For Iowans, Thompson Has 'Reagan-like Appeal'
Nevada, Iowa--As he toured an ethanol plant in Iowa, adding a green hard hat to his ensemble of blue shirt, khakis and blazer, the former Tennessee Senator wasn't like most candidates in these kinds of photo-ops. As a plant manager showed him the control room and other parts of Lincolnway Energy in Nevada, Iowa Fred Thompson wasn't asking detailed questions or looking particularly closely at the computers or other equipment at the plant. Arms folded across his chest, he smiled and nodded as the manager told him about ethanol production, with a longer nod if it seemed an important point was being made. When the manager saw a couple of employees sitting down, the candidate waved at them, nodded and then finally walked the few feet to shake their hands and introduce himself.
Thompson is quite an unusual politician. His acting background would suggest a special kind of charisma or skill at public speaking, but now on his second swing through Iowa, he didn't whip up the excitement of a crowd or sound particularly eloquent or inspiring as Barack Obama or John Edwards often do. Instead of being eager to shake hands and meet voters when he finishes his speeches, he ambles toward them, speaks in a deep, but muted tone and poses for pictures or answers questions, often without making eye contact.
And while Thompson is the candidate who has been out of the government the longest except for former New York Mayor Rudy Giuliani, he's able to drift into Washington-speak pretty easily, employing terms like "mandatory spending" in talking about Social Security. At the same time, he can be almost comically vague at times, such as when asked in Fort Dodge about what he would do to about illegal immigration, he declared it was important to "first of all recognize it's a problem," even though illegal immigration is perhaps the most acknowledged problem in America, particularly among Republicans.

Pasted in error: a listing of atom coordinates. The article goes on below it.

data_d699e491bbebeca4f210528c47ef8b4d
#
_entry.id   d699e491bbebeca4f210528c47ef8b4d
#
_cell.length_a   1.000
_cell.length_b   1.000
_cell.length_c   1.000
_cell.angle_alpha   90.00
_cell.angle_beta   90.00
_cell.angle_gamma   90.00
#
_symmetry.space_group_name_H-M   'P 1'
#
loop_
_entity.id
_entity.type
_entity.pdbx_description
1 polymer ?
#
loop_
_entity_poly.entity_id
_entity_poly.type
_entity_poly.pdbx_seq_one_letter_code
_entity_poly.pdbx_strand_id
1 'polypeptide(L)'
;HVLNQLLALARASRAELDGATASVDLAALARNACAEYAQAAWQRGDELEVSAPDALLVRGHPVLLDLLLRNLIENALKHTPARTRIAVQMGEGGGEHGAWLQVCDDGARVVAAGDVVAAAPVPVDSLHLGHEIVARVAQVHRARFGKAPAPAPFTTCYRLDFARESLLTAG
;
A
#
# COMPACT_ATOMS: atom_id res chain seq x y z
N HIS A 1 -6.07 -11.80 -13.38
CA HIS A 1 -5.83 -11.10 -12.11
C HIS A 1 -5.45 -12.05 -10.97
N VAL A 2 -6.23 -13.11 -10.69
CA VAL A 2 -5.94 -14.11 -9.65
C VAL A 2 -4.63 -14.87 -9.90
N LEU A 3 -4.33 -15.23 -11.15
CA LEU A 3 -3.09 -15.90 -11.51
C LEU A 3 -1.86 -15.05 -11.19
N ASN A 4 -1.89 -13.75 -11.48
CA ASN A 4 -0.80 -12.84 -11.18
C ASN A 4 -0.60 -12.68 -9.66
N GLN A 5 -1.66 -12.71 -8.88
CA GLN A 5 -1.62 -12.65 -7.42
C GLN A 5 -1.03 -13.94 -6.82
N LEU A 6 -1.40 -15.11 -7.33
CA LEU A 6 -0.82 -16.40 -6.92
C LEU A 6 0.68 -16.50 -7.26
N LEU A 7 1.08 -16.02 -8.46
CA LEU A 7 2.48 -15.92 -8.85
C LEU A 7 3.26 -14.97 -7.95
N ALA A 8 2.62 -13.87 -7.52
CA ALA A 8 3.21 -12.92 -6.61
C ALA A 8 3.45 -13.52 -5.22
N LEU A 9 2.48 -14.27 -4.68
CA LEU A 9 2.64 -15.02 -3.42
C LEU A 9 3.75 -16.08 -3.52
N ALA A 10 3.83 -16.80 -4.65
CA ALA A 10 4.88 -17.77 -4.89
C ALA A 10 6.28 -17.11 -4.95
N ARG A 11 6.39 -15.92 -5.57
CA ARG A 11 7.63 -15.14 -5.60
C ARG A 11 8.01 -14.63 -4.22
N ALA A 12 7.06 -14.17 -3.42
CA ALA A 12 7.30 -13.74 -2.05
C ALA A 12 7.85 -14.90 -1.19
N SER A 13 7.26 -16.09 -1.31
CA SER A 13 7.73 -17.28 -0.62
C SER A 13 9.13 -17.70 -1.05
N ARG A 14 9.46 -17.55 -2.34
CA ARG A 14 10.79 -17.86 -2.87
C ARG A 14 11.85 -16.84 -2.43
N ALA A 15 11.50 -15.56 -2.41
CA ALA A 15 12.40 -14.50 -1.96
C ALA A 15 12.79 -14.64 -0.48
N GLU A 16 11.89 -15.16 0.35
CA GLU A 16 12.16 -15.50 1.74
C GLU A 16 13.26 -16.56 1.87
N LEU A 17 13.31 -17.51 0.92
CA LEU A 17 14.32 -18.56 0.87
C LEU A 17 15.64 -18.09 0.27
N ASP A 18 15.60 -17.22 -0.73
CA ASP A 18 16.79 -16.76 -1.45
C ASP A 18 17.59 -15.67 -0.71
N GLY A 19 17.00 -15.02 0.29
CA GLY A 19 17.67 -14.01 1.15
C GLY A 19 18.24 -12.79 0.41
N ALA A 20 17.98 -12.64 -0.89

At the same time, at 6'5" he towers over nearly everyone around him, which along with his voice makes him seem like a person who should be in charge. And he's the candidate who makes his often rather bland statements sounds profound. Elections tend to be more about character than policy plans, and Thompson's remarks tend to reinforce his claim that's he's a "commonsense conservative." No matter, the question, he always comes back to principles, mainly these: America good, big-government bad. "I've got a real creative approach, let's continue doing what works and quit doing what doesn't work in this country," he said to applause at every stop. "Cutting taxes works," he added.
In interviews, several Iowa residents said that Thompson had Ronald Reagan-like appeal, but also noted they wanted to hear more details from him on his stance on issues. Aides said they're hearing this from voters and they press and will address this concern. At the same time, Thompson, in some ways like Obama on the Democratic side, isn't running as an innovator on policy, as his stances on most key issues resemble that of his GOP rivals. He's instead arguing he will make a better leader and along with security and prosperity "unity" is one of his key principles he notes in every speech.
--Perry Bacon Jr.
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